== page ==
Smoking Costs Society $7 Per Pack of Cigarettes, CDC Finds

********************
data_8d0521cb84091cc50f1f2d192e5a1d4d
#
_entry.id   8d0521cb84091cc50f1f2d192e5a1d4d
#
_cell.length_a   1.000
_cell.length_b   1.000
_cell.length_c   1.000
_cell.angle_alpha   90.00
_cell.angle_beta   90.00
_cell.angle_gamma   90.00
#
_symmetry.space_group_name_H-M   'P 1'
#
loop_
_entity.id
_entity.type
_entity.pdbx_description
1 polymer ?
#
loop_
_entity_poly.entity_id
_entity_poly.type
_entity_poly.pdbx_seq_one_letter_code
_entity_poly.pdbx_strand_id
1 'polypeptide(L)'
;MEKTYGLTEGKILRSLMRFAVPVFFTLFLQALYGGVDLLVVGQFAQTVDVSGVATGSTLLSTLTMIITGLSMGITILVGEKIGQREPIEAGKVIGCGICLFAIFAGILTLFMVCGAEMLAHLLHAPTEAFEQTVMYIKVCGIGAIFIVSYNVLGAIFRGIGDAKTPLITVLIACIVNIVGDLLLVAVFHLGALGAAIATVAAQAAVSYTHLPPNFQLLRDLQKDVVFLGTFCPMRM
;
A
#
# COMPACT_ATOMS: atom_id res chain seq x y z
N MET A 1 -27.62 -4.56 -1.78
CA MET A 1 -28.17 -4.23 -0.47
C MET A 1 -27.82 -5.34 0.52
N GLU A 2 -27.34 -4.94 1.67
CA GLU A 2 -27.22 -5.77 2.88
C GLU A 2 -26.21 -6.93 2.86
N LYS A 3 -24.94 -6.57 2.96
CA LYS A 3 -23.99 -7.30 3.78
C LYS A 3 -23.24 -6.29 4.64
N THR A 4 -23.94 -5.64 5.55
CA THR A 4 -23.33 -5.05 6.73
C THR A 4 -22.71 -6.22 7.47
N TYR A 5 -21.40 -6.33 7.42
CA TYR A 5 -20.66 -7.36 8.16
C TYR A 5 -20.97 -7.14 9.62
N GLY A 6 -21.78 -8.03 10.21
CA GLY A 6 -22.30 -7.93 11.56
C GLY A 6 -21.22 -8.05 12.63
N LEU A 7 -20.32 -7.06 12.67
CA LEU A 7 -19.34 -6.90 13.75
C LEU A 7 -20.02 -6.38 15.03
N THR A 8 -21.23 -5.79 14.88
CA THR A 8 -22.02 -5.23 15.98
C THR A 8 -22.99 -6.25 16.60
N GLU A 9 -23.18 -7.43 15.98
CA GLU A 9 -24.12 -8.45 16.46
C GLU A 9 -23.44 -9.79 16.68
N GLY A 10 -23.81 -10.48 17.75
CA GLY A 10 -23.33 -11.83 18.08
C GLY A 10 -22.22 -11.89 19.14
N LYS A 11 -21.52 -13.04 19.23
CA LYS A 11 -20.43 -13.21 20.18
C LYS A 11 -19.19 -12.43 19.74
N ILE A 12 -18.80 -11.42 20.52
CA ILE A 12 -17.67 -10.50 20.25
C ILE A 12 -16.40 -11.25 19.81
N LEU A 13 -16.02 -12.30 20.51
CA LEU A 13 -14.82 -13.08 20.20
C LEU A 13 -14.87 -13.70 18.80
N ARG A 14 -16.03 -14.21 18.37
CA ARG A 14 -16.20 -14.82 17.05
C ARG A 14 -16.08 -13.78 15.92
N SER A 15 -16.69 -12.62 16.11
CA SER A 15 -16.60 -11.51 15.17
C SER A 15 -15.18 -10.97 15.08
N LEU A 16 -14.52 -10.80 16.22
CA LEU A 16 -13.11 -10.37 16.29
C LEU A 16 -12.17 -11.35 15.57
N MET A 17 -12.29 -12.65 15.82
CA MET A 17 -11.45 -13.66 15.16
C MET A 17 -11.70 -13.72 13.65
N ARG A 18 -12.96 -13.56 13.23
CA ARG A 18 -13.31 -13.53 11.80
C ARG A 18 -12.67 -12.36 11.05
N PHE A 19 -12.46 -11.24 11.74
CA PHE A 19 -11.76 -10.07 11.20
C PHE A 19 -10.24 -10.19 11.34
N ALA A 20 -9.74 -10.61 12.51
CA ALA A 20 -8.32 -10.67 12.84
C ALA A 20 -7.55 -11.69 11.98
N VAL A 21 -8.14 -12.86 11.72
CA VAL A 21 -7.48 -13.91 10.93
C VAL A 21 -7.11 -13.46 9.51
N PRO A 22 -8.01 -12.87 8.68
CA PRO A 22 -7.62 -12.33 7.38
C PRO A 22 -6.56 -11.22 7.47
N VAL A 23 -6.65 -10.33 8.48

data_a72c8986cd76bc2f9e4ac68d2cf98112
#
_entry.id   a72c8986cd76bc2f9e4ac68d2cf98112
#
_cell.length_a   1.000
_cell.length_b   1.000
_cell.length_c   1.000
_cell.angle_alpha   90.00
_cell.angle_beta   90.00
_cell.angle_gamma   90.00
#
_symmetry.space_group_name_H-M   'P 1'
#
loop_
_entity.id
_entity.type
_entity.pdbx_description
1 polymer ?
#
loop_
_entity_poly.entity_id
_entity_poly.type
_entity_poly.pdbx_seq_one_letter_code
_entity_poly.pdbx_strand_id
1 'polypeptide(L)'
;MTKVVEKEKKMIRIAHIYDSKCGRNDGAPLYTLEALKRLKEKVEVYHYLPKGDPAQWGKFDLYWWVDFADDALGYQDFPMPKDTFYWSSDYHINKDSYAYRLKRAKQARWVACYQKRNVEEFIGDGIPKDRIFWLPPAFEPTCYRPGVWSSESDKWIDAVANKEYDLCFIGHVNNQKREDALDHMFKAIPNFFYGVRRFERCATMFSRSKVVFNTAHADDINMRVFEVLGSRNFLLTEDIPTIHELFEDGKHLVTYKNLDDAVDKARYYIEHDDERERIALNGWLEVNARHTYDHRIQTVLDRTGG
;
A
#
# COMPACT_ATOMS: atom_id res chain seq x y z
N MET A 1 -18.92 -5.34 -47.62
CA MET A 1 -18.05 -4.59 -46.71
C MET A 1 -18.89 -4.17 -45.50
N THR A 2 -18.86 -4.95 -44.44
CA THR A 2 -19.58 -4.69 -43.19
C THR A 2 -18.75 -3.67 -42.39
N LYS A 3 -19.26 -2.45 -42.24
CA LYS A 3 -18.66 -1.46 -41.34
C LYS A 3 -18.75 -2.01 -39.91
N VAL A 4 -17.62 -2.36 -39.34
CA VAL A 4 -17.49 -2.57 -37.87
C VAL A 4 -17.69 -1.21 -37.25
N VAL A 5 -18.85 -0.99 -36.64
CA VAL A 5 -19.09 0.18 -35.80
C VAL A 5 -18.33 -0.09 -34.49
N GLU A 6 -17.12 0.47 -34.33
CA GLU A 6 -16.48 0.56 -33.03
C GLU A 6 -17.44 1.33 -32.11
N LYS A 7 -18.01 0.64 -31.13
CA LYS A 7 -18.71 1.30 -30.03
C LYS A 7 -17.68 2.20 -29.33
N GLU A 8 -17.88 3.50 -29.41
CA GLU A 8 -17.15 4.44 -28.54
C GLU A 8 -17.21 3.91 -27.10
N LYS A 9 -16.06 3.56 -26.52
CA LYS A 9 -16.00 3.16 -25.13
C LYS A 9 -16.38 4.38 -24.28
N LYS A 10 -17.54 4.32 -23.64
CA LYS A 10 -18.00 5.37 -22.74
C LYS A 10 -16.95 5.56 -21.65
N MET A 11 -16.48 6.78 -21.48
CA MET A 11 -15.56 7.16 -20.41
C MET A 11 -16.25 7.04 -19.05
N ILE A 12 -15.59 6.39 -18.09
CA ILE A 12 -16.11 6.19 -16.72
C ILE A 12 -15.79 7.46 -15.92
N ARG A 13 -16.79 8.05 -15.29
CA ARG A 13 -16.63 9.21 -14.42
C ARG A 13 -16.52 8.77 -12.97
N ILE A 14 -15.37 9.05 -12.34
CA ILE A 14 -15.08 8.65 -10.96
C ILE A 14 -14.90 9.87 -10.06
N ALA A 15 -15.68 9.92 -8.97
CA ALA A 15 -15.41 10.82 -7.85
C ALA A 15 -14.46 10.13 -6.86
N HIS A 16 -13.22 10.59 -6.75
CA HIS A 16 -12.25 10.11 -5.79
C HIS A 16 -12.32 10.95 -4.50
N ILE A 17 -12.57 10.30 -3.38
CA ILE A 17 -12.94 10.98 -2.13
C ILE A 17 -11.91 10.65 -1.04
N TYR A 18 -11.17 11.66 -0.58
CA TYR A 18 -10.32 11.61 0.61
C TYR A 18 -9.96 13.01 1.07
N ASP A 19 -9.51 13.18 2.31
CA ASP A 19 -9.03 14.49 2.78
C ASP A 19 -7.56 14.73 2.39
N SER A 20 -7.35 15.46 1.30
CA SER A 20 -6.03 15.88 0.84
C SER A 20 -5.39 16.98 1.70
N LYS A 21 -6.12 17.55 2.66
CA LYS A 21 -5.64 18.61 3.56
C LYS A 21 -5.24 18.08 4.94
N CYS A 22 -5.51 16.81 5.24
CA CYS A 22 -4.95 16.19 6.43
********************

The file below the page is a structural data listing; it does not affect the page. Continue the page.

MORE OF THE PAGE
Every pack of cigarettes sold in the United States costs the country more than $7 in medical care and lost productivity, according to a new CDC study, the AP/Boston Globe reports. Using data from 1995 to 1999, the CDC analyzed expenses for individuals and the health care industry and used national medical surveys to extrapolate the overall cost of smoking to the nation. The study, the first to evaluate a per-pack cost of smoking, concluded that each pack smoked results in $3.45 in medical costs and $3.73 in lost productivity due to early deaths, for a total of $7.18. For every smoker, the nation's cost of smoking is $3,391, or $157.7 billion overall. "There's a big difference in the cost to society and what society is getting back in tax," the CDC's Dr. Terry Pechacek, said, adding, "We believe society is bearing a burden for the individual behavioral choices of the smokers." Each year, Americans buy about 22 billion packs of cigarettes. The study concluded that smoking results in about 440,000 deaths in the Unites States each year, 10,000 more deaths than the government's previous estimate. The study also found that smoking takes an average of 13 years off the lives of men and 14.5 years from women. Tobacco company Brown & Williamson criticized the study, saying that the per-pack cost figures were presented in a "vacuum," as the study did not compare smoking to the financial burden that other people, such as diabetics, place on society. "What does that number mean? It doesn't mean anything. It's bordering on meaningless," Brown & Williamson spokesperson Mark Smith said (AP/Boston Globe, 4/12).This is part of the California Healthline Daily Edition, a summary of health policy coverage from major news organizations. Sign up for an email subscription.